The Chalbi Salt Self-Help Group puts some of their profits towards supporting girls’ education in the area, recognizing that an education is key in helping the next generation build a pathway out of poverty. So far, the Chalbi Salt Self-Help Group has supported ten girls in their community, aged 11-14, by providing uniforms, exercise books and pens.

As a natural resource, desert salt is (naturally) unreliable. During the rainy season, it completely dissolves, leaving nothing behind. Members of the group recall one time getting caught in the rain while returning home with 100 bags of salt, their hard work put to waste without any shelter. Doke says she and the group began to panic during the long rainy season.

In response to this, Concern provided the funding needed to keep the Chalbi Salt group afloat through the season. A cash grant of 25,000 Kenyan shillings (approximately $225) helped to cover the lost income. We also led agricultural and business trainings with skills that the group members could use in periods of increasingly erratic weather in northern Kenya, where the climate crisis is being felt acutely.

With the money left over, Doke and her group invested in other non-weather-dependent businesses, such as buying and selling clothes. The group are now back on their feet and making exciting plans for more future investments, such as a vehicle to transport the salt quickly and safely. For now, though, their ambition and determination to support local women and girls shines through every step of their 12-mile journey.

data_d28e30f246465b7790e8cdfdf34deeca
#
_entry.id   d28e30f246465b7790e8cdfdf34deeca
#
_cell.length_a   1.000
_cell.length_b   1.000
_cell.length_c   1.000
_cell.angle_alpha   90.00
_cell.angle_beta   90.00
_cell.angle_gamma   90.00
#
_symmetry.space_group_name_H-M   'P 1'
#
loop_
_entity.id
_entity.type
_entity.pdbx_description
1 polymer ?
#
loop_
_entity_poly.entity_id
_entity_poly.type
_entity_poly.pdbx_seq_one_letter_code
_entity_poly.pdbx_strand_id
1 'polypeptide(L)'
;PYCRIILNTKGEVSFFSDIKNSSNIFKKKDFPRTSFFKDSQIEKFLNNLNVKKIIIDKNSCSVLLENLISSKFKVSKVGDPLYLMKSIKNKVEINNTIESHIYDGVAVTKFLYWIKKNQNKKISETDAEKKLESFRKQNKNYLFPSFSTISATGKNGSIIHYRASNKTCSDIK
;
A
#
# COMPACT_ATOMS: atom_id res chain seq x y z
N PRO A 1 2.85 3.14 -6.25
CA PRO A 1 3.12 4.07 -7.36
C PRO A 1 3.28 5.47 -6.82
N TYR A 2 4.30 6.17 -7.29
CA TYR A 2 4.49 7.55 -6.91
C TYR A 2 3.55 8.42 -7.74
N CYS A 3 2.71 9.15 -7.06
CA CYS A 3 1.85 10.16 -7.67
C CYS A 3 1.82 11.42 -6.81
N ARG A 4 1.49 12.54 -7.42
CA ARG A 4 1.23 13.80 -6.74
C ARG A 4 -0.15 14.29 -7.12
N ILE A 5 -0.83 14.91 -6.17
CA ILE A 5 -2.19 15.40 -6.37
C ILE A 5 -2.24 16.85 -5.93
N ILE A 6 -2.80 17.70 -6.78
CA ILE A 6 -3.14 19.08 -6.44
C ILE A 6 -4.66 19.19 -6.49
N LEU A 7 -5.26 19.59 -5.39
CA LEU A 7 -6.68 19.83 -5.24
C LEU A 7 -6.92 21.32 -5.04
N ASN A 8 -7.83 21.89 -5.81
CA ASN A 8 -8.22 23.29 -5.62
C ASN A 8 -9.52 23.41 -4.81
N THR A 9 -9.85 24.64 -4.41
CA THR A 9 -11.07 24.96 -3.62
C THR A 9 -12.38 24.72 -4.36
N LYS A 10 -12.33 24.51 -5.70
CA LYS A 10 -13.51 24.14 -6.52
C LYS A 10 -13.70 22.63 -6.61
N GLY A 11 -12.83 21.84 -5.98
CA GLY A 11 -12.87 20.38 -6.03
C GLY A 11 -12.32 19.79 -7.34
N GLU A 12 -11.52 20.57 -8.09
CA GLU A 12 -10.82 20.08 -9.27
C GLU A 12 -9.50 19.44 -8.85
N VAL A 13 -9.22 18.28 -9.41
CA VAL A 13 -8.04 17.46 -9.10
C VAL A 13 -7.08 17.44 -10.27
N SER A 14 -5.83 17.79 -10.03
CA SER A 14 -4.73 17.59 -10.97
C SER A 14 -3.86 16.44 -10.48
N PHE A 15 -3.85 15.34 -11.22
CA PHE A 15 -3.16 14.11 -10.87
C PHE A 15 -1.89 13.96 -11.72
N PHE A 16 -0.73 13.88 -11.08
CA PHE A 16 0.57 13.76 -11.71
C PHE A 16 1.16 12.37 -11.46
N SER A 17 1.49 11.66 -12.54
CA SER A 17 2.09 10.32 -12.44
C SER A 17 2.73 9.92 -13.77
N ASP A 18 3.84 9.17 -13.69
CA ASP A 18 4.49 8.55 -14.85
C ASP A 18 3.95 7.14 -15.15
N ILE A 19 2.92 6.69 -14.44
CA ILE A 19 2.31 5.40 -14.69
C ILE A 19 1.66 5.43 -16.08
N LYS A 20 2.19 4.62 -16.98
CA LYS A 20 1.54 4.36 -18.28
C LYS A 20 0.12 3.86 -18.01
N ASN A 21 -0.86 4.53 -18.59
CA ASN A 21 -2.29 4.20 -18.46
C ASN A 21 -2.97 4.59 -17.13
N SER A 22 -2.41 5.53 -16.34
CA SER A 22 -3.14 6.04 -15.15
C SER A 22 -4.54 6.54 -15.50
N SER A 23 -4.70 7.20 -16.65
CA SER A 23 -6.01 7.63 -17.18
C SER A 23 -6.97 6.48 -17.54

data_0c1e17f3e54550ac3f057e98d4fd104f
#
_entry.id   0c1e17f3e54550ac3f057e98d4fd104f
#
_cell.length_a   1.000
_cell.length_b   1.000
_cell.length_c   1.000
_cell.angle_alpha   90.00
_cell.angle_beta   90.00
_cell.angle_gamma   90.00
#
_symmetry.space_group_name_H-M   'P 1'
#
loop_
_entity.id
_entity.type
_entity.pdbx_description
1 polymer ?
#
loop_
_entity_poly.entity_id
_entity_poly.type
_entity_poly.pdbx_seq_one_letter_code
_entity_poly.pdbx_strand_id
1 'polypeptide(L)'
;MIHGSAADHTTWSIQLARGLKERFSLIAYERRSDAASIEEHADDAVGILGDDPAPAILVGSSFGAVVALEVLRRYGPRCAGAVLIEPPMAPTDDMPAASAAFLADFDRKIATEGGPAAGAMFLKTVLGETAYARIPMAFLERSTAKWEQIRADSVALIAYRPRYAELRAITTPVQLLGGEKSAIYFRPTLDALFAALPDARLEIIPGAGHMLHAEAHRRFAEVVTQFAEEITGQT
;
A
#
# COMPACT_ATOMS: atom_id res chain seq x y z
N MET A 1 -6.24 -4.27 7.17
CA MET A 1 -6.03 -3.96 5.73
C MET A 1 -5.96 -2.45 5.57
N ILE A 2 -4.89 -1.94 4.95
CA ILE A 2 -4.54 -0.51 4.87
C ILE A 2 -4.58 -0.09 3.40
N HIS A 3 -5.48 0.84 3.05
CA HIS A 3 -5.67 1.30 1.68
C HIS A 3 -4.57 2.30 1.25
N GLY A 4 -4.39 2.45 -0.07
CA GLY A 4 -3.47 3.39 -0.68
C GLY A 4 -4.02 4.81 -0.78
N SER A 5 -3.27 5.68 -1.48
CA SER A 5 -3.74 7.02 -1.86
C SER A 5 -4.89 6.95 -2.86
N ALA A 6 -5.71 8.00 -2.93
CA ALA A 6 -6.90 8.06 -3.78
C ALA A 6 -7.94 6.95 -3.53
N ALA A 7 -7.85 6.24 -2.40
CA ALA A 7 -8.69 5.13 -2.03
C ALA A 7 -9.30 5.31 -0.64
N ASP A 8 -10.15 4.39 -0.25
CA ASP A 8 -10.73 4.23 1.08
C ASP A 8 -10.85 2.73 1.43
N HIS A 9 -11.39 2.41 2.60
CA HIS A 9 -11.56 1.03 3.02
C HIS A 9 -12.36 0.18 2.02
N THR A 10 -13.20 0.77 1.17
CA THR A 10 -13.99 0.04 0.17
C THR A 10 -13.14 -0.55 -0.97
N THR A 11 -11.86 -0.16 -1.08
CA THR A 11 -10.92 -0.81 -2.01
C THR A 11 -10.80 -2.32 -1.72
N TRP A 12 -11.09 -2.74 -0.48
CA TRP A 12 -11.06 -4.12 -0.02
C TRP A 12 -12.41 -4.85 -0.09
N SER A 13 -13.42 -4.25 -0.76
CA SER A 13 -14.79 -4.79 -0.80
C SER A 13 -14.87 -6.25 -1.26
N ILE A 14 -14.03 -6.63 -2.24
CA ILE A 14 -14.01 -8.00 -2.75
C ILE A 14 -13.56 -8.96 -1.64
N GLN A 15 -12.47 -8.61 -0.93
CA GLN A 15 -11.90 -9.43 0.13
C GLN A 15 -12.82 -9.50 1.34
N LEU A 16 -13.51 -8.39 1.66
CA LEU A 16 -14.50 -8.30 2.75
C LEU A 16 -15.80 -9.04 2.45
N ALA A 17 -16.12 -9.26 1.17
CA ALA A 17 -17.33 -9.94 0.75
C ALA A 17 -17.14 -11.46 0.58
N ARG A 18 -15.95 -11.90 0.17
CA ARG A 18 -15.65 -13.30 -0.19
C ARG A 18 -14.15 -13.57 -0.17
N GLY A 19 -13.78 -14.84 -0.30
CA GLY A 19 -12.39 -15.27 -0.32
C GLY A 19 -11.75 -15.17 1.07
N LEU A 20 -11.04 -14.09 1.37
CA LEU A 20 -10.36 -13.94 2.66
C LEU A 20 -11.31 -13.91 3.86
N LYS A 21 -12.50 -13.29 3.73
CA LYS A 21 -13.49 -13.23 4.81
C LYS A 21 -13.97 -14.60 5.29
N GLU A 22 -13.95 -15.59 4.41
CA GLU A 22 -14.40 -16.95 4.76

Concern has spent nearly two decades in Kenya, working both in urban contexts of Nairobi and rural communities such as Doke’s. Last year, we worked with 74 communities to achieve self-sustaining livelihoods and lives, meaning that they no longer need to rely on us for support.

Thank you for supporting meaningful and lasting change in East African communities facing extreme poverty and hunger.

Share on Twitter Share on Facebook
Home veggie garden in Marsabit (Jennifer Nolan)
Home veggie garden in Marsabit (Jennifer Nolan)

According to a recent World Bank study, 65% of the world’s adult workforce living below the poverty line rely on agriculture, leaving them particularly susceptible to the harmful impacts of climate change: reduced access to food, lower food quality, harmed livestock, and more.

But these effects are not universally felt around the world, depending on a country or region’s natural climate and how the local population engages in agriculture.

Marsabit County, Kenya, is one such place that has been largely affected by climate change. The region has semi-arid land and unreliable seasonal rainfall that offer little opportunity for anything but survival. Lately, even that has become difficult — with persistent drought being the biggest challenge.

80% of Kenya is agriculturally unproductive. This leaves the grazing of livestock across large tracts of ‘rangeland’ as the only real livelihood available to those who live there. In Marsabit county in the north, at least 80% of the population depend on livestock, mostly sheep and goats. The local breeds are hardy, but their market value is low.

Concern’s Approach

With funding support from the US Government and generous donors like you, Concern has been working with pastoralists in Marsabit to come up with effective solutions to a now persistent and life-threatening problem.

1. Goats

The Small African goat that’s popular in the region grows slowly and only has moderate milk production. To boost the stock, Concern introduced Somali Galla buck goats, which are more substantial and more productive, to breed those characteristics into the local herd. This means more milk and a better market price for the families of Marsabit.